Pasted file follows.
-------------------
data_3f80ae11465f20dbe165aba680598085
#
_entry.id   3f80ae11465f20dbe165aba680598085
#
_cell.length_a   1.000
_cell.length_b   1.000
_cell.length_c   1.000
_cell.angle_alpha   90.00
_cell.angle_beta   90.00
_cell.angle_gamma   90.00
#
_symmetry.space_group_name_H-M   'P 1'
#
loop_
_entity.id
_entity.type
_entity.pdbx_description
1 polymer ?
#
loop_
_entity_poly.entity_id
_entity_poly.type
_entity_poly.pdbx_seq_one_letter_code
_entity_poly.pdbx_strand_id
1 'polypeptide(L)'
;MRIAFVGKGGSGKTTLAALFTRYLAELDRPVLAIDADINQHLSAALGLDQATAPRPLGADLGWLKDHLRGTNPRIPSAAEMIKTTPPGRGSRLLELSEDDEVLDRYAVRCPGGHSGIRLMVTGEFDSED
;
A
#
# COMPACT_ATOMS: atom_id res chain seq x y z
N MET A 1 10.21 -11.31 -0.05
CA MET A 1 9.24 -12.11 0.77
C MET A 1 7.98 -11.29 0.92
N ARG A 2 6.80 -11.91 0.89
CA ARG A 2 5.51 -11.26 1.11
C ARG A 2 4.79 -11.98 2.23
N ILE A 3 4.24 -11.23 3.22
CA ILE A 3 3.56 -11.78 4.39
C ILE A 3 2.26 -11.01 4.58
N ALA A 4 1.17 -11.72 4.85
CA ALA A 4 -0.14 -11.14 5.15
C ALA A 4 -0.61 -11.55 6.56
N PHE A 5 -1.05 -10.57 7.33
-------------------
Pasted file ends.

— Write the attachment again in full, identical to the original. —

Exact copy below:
data_3f80ae11465f20dbe165aba680598085
#
_entry.id   3f80ae11465f20dbe165aba680598085
#
_cell.length_a   1.000
_cell.length_b   1.000
_cell.length_c   1.000
_cell.angle_alpha   90.00
_cell.angle_beta   90.00
_cell.angle_gamma   90.00
#
_symmetry.space_group_name_H-M   'P 1'
#
loop_
_entity.id
_entity.type
_entity.pdbx_description
1 polymer ?
#
loop_
_entity_poly.entity_id
_entity_poly.type
_entity_poly.pdbx_seq_one_letter_code
_entity_poly.pdbx_strand_id
1 'polypeptide(L)'
;MRIAFVGKGGSGKTTLAALFTRYLAELDRPVLAIDADINQHLSAALGLDQATAPRPLGADLGWLKDHLRGTNPRIPSAAEMIKTTPPGRGSRLLELSEDDEVLDRYAVRCPGGHSGIRLMVTGEFDSED
;
A
#
# COMPACT_ATOMS: atom_id res chain seq x y z
N MET A 1 10.21 -11.31 -0.05
CA MET A 1 9.24 -12.11 0.77
C MET A 1 7.98 -11.29 0.92
N ARG A 2 6.80 -11.91 0.89
CA ARG A 2 5.51 -11.26 1.11
C ARG A 2 4.79 -11.98 2.23
N ILE A 3 4.24 -11.23 3.22
CA ILE A 3 3.56 -11.78 4.39
C ILE A 3 2.26 -11.01 4.58
N ALA A 4 1.17 -11.72 4.85
CA ALA A 4 -0.14 -11.14 5.15
C ALA A 4 -0.61 -11.55 6.56
N PHE A 5 -1.05 -10.57 7.33